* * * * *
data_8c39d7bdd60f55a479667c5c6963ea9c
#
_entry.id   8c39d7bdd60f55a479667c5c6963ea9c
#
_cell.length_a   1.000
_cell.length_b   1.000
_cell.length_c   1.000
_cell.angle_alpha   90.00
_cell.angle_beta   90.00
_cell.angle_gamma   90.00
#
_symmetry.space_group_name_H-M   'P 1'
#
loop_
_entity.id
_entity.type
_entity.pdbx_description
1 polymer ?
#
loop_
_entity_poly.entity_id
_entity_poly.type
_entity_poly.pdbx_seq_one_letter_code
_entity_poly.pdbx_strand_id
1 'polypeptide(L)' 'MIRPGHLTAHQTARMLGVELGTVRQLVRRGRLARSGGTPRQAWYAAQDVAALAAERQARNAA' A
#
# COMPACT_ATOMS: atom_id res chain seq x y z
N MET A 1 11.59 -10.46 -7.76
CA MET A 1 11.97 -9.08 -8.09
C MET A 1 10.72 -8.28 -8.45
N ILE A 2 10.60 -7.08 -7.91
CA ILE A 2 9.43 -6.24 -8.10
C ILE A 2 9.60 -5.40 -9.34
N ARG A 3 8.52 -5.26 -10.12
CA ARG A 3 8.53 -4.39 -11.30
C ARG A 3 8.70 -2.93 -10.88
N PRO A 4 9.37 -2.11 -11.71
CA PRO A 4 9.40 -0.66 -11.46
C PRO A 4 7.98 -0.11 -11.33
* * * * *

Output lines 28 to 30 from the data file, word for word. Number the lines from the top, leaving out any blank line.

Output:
N MET A 1 11.59 -10.46 -7.76
CA MET A 1 11.97 -9.08 -8.09
C MET A 1 10.72 -8.28 -8.45